China reports largest trade deficit in 7 years

Updated: 2011-03-10 16:29


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 China reports largest trade deficit in 7 years
Workers unload containers at a port in Lianyungang, East China's Jiangsu Province on March 8, 2011. [Photo/Xinhua]

China swung to a surprise trade deficit of $7.3 billion in February, its largest in seven years, as the Lunar New Year holiday dealt an unexpectedly sharp blow to exports.

It was China's first trade deficit since March last year and its biggest since February 2004. Economists, who had forecast a small surplus of $4.95 billion, said the sudden drop was likely to prove temporary.

Related readings:
China reports largest trade deficit in 7 years Trade surplus 'to decrease more' in 2011
China reports largest trade deficit in 7 years China boosts efforts to tackle trade surplus

"We did expect exports to slow last month, but I think nobody had expected such a weak outcome," said Nie Wen, an analyst at Hwabao Trust in Shanghai.

"There is little chance that China will have a trade deficit again, and the monthly trade surplus may pick up in the second half of this year," he added.

Still, the extent of the slowdown in both exports and imports caught markets by surprise. Asian stocks tumbled on worries that monetary tightening in China and other emerging markets was taking a real chunk out of economic growth.

The deficit will be welcome news on two fronts for the Chinese government, helping it dampen inflationary pressure and deflect calls for faster yuan appreciation.

Cash inflows from the country's vast trade surplus over the past few years have been an important factor in China's recent run-up in prices.

Inflation reached a 28-month high of 5.1 percent in the year to November. Data due on Friday is expected to show it pulled back to 4.7 percent in February.

With tightening policies beginning to have an impact, China is confident that it can achieve its 2011 goal of holding inflation to an average of 4 percent this year, Ma Jiantang, the government's statistics chief, said on Thursday.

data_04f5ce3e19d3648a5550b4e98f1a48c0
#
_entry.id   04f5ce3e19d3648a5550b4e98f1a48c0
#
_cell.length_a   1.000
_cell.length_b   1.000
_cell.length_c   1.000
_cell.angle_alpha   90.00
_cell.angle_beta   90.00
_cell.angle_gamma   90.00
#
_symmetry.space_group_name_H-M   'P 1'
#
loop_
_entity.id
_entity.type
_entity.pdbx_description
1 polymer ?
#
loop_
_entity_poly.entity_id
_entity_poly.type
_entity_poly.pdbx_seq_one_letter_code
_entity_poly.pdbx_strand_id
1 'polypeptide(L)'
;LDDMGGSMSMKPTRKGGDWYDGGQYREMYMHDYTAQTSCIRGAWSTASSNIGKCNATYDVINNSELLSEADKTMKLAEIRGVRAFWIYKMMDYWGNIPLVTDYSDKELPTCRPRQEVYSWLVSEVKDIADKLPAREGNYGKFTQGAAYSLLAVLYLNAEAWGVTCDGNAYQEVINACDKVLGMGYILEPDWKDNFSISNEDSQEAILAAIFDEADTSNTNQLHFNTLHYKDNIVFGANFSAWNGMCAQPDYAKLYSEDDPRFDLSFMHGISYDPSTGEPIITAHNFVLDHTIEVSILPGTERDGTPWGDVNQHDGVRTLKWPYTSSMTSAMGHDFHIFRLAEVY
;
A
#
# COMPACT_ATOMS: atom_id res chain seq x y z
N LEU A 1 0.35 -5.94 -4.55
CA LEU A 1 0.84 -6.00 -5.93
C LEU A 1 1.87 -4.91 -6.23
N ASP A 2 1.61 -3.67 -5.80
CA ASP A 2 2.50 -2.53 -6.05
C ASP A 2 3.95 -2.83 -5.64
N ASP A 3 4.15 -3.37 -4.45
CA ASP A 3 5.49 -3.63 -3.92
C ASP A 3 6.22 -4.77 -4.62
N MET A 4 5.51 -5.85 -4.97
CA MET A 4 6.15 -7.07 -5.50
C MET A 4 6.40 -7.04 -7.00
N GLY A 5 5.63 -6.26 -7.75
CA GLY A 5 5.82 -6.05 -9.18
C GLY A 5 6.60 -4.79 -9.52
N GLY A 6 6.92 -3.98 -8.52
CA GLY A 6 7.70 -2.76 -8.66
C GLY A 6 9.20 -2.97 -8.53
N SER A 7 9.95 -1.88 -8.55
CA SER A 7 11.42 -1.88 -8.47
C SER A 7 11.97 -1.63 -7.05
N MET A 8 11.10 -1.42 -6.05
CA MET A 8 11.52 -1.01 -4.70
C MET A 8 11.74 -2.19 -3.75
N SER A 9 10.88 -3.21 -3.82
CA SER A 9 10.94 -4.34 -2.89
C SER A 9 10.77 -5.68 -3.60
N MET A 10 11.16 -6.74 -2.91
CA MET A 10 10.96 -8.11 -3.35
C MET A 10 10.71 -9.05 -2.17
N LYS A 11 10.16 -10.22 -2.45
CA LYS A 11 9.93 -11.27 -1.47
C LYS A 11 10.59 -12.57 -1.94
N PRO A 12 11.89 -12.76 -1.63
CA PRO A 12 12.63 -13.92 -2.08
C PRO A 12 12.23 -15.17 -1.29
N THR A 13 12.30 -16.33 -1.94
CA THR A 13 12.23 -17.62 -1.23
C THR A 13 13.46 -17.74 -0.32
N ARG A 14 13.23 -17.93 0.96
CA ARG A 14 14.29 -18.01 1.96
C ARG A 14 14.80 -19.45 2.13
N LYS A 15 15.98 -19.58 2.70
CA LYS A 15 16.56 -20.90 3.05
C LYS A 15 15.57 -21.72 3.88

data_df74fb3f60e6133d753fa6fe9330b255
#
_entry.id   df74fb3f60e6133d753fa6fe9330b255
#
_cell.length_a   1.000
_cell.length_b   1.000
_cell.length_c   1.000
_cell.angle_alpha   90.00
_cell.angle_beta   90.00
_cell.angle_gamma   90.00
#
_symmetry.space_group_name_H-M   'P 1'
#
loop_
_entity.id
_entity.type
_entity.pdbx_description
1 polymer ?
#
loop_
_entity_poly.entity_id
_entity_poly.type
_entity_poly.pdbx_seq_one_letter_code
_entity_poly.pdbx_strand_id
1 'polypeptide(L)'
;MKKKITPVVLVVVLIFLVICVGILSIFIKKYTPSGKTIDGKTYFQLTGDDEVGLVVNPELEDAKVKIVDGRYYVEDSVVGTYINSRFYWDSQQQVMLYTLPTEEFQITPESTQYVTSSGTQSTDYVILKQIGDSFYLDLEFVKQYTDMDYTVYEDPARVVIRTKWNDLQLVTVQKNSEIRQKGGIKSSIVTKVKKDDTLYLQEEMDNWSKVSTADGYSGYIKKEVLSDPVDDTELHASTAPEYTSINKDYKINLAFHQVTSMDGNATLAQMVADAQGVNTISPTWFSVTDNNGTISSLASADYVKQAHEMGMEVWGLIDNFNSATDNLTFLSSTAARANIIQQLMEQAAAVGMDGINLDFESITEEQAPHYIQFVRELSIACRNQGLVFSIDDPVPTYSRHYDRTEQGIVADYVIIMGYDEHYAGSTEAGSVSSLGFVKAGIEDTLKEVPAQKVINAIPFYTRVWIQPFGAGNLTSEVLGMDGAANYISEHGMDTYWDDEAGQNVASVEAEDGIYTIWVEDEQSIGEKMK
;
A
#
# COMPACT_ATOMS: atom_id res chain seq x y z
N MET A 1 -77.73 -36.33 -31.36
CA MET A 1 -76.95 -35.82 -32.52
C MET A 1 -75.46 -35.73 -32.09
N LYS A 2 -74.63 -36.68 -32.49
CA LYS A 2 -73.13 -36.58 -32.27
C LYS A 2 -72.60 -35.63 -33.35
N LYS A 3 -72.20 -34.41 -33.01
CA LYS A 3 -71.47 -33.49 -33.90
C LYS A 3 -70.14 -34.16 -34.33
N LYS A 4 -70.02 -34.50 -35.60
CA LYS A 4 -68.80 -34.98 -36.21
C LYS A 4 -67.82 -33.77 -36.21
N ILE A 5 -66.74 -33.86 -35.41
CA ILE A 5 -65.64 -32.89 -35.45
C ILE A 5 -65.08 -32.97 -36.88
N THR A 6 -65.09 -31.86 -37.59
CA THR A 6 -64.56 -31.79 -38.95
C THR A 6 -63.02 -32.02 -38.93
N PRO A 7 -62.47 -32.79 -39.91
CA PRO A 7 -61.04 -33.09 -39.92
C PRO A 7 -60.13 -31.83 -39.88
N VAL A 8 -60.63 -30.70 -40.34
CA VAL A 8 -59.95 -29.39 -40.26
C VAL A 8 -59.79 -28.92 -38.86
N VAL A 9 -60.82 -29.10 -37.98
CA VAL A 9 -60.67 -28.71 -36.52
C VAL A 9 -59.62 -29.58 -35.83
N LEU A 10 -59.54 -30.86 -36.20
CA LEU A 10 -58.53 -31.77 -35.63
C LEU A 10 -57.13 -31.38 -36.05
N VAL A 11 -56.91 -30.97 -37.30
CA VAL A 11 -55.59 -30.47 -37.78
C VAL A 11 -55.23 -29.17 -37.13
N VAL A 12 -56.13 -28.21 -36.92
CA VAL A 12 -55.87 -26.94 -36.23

His comments followed a media report that bank lending in February was much less than expected, indicating that Beijing has scored some success in reining in credit issuance, a crucial part of its campaign to control inflation.

Until that number is confirmed, though, attention will be squarely on China's precipitous drop in exports.

China exports grew 2.4 percent in February from a year earlier, the customs agency said on Thursday, well short of forecasts for a rise of 26.2 percent.

Imports increased 19.4 percent, missing market expectations of a 32.3 percent increase.

The data hit markets when investors are already worried that high oil prices will undermine global growth. Japan's Nikkei stock average fell 1.5 percent and stocks elsewhere in Asia slid 1.4 percent.

"It's come on a day when commodity prices are off, and investors are worried about global growth and it's just accentuated the market pullback," said Shane Oliver, head of investment strategy at AMP Capital Investors.

"The Lunar New Year does heavily distort Chinese trade data and I'll be inclined not to read too much into it. But the market is obviously feeling nervous and has probably read a bit more into it."

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